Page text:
SRI SUBRAMANIAM THUROPATHAI AMMAN TEMPLE is located at Jalan Gajah Berang,Melaka. The age of this temple is around 200 years old and few years back it was fully renovated. The renovation was done by a large group of workers brought from Tamilnadu, India. Later the temple was completely renovated and the grand opening ceremony (Maha Kumbabishegam) was done on 11th December 2005.
Now the temple has 4 magnificent towers (goburam) and also 3 Vimana Gopuram (Main Deities' Towers) surrounded it. The main tower which it's height is 8-9 storeys building high. It is also one of the biggest temples in south-east Asia. Inside of the temple full with amazing paintings,and sculptures all hand-made. we can also witness the 108 Tandava dance moves of Lord Shiva, the marriage scene of Lord Ganesha with his two brides, Siddhi and Buddhi, and the best part is where the temple is surrounded with all 63 saint (Nayanmar) of Shiva religion and other saints and holy men i all idol arranged orderly.
The temple has 2 main deities which are knowned as Lord Thandayuthapani and Goddess Thuropathai. The main deities are companied by others deities such as ,Sri Ganesha,Lord Shiva with consort goddess Visalatchi, Sri Krishnan, Sri Hanuman, Sri Kamatchi, Sri Bairavar, Sri Aravan, Sri Katteverayan, Sri Periyachi, Lord Nadarajan, Sri Nagar and the 9 planets (Navagraha).
Since the temple has 2 main deities, therefore festival will be done twice a year. for lord Murugan is on Vigashi Visagam (May) and for Goddess Thuropathai is quite special because it is celebrated for 30 days during August and ends with a grand fire-walking ceremony which will be participated by hundreds of devotees from Both Melaka and Singaporean Chinese and Indians (Hindus)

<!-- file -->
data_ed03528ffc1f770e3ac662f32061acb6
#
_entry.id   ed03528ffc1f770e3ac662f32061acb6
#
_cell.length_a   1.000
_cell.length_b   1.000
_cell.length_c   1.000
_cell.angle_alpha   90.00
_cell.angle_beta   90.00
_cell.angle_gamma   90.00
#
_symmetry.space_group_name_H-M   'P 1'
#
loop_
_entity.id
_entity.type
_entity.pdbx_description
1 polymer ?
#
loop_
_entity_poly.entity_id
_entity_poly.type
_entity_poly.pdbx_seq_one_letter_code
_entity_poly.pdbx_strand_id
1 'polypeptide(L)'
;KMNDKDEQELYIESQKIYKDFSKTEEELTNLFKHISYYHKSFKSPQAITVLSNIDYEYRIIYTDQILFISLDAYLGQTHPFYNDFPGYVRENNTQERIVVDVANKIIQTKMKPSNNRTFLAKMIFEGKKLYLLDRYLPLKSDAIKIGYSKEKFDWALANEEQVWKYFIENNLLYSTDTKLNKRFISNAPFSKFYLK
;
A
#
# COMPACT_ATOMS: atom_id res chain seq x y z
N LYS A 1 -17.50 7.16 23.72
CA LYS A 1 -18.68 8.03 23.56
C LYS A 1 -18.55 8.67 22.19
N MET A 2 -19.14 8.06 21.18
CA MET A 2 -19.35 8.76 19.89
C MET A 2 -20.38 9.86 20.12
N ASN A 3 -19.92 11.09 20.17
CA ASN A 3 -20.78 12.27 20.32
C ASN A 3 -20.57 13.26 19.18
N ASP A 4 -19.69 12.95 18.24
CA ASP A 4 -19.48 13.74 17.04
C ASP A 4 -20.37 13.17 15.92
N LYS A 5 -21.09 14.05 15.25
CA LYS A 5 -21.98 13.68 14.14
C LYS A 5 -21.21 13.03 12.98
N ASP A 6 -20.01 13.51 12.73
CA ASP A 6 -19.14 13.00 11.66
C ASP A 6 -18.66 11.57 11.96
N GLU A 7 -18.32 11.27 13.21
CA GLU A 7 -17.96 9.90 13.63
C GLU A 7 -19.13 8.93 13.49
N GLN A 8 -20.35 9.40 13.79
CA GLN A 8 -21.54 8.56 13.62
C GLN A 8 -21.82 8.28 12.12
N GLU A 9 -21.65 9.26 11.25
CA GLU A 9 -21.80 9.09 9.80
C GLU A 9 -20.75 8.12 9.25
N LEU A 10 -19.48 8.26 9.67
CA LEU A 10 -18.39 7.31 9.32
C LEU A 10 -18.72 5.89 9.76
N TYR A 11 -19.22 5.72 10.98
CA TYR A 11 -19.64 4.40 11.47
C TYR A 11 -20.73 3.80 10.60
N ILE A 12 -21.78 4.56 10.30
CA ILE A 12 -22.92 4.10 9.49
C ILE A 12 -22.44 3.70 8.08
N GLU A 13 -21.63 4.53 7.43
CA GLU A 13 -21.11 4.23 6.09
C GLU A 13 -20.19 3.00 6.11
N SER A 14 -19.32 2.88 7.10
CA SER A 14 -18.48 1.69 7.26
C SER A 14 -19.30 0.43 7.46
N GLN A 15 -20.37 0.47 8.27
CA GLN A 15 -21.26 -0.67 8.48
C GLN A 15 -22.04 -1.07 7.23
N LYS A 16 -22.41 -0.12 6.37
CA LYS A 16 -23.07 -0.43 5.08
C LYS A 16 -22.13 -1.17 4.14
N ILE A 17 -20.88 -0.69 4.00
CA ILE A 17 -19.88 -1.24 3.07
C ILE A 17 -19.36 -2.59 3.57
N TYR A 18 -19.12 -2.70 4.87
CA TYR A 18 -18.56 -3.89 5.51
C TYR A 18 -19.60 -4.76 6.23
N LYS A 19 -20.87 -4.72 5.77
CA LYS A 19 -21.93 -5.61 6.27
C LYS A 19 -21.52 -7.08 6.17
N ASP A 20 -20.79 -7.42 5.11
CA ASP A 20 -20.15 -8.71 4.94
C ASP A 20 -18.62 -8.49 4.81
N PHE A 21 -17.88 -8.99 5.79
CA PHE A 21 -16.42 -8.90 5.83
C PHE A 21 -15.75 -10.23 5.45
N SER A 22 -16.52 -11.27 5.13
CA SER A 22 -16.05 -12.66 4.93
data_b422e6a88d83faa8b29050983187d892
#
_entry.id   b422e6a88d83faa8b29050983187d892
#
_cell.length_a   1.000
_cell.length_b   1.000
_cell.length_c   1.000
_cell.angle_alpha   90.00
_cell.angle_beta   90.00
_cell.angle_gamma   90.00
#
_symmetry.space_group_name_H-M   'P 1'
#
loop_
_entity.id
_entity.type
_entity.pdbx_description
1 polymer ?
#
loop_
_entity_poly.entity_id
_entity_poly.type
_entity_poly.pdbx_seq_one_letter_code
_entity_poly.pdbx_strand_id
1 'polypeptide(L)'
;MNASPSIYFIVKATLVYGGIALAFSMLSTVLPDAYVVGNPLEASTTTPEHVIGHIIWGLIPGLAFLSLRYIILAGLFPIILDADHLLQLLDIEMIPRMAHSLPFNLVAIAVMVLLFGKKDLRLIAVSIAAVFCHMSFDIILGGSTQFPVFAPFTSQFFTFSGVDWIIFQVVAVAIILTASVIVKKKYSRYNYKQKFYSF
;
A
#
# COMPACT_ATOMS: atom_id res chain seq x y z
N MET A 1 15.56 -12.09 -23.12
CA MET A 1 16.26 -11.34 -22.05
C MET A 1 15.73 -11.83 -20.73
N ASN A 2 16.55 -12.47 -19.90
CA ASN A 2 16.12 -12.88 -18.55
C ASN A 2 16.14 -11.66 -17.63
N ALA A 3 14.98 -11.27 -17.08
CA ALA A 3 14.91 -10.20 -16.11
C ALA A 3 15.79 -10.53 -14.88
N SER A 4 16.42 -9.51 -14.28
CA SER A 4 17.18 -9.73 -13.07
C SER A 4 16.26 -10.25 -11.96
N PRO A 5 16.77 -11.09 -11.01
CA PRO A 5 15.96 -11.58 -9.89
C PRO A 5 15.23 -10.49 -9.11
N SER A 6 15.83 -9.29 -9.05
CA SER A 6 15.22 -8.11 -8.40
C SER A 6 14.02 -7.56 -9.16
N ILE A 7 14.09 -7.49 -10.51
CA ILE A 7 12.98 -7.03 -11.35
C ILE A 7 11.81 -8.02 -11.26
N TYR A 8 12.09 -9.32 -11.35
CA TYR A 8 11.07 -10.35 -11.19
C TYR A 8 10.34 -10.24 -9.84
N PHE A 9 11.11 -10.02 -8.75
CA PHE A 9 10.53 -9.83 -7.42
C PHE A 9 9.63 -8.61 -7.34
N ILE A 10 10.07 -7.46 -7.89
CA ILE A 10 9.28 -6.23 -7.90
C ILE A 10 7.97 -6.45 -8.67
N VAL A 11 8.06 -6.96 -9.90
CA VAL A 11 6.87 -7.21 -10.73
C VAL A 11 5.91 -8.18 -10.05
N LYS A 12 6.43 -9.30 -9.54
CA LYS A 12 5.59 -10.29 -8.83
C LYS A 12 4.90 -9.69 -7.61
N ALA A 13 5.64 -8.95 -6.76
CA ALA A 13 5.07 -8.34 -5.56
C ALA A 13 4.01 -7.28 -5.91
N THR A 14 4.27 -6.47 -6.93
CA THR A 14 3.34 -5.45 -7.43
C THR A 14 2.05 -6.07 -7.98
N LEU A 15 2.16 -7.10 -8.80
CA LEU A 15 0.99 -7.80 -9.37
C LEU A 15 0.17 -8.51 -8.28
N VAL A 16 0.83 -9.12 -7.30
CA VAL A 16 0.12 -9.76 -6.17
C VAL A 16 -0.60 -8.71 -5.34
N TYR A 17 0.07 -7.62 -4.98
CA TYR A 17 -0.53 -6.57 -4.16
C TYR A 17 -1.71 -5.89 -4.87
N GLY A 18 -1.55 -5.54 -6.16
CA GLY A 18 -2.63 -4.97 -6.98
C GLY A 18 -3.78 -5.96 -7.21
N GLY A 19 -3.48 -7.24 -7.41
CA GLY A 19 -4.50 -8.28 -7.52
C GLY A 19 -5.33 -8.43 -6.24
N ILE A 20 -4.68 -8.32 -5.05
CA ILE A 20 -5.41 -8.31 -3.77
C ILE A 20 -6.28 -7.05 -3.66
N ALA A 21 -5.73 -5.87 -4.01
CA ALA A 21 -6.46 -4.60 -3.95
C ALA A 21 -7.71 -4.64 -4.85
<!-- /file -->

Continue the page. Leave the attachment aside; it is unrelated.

Located at the southwestern foot of Bukit China, this temple was built in 1795 by Kapitan Chua Su Cheong, in the same year he was elected Kapitan (leader of the local Chinese community) by the Dutch Government.
An inscription on a stele commemorating the founding of the temple reads: "Bukit China is the place where early traders from China were buried. Many Chinese traders came to this country with high expectations of success. Sadly, some died before fulfilling their dreams. Without a family with them, there was no one to pray for their souls. As such, the Chinese Kapitans initiated prayers on their behalf. However, these were always hampered by strong winds and heavy rainfalls because there was no proper shelter. So in 1795, after Chua Su Cheong had been appointed the Chinese Kapitan, he looked into this problem faced by the community and initiated the building of a temple at the foot of Bukit China, to ensure that the prayers for those buried in Bukit China would not be interrupted."